Families, health care providers and school nurses, administrators, teachers and other school staff are all committed to ensuring that students with diabetes can learn in a safe environment with the same educational opportunities as students without diabetes.
The development of a written accommodations and care plan developed under federal disability law—such as a Section 504 Plan or Individualized Education Program (IEP)—is the best way to ensure that your child's diabetes needs are met.
This information was prepared by the ADA, a national leader in diabetes information and advocacy. It covers state rules on diabetes care in public schools, and may not include all the important details. We strive to be constantly up to date, but laws can change. It is not a substitute for professional legal advice. If you need more information or help, email AskADA@diabetes.org or call us at 1-800-DIABETES (342-2383). We have experienced legal advocates who are here to help.
Some states give more protections, or give helpful guidance on how to best provide diabetes care in the school setting. Learn about your state’s laws and resources here:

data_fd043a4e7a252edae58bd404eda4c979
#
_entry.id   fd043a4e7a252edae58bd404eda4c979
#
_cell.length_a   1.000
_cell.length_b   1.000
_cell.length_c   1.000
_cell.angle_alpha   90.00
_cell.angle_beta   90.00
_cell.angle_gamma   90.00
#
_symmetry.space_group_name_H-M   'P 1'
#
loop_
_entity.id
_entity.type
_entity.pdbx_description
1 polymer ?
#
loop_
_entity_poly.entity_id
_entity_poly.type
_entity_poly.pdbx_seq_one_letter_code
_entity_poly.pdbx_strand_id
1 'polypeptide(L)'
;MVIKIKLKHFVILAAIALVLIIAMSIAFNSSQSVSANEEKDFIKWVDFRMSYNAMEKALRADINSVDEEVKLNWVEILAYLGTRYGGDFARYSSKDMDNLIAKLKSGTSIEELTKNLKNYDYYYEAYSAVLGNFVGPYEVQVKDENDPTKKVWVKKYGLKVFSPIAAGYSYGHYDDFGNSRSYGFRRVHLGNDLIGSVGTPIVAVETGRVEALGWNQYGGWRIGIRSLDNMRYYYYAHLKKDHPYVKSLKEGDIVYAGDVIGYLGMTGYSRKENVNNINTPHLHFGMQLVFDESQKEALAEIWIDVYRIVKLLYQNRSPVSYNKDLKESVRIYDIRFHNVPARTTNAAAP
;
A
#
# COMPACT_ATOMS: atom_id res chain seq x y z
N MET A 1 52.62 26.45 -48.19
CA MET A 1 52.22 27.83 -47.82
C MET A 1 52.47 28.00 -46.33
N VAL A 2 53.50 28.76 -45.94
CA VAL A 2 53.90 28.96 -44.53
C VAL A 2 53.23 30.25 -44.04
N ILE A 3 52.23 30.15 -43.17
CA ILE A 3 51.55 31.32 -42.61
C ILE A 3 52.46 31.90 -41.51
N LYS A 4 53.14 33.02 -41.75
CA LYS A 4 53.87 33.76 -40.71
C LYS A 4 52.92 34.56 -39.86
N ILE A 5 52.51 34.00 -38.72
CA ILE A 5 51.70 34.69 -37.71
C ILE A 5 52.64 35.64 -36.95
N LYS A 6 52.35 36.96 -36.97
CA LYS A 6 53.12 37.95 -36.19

Sometimes, state rules are complicated and make it unclear about who can provide care at school. Remember that your child still has rights under federal law, regardless of what state law says.
Federal and some state laws protect students with diabetes and their families against discrimination at school. These federal laws include:
Americans with Disabilities Act
Section 504 of the Rehabilitation Act of 1973
Section 504 is a federal civil rights law to prohibit discrimination on the basis of disability.
Individuals with Disabilities Education Act
The Individuals with Disabilities Education Act (IDEA) is a federal law that requires states to provide a "free, appropriate public education" to children with disabilitie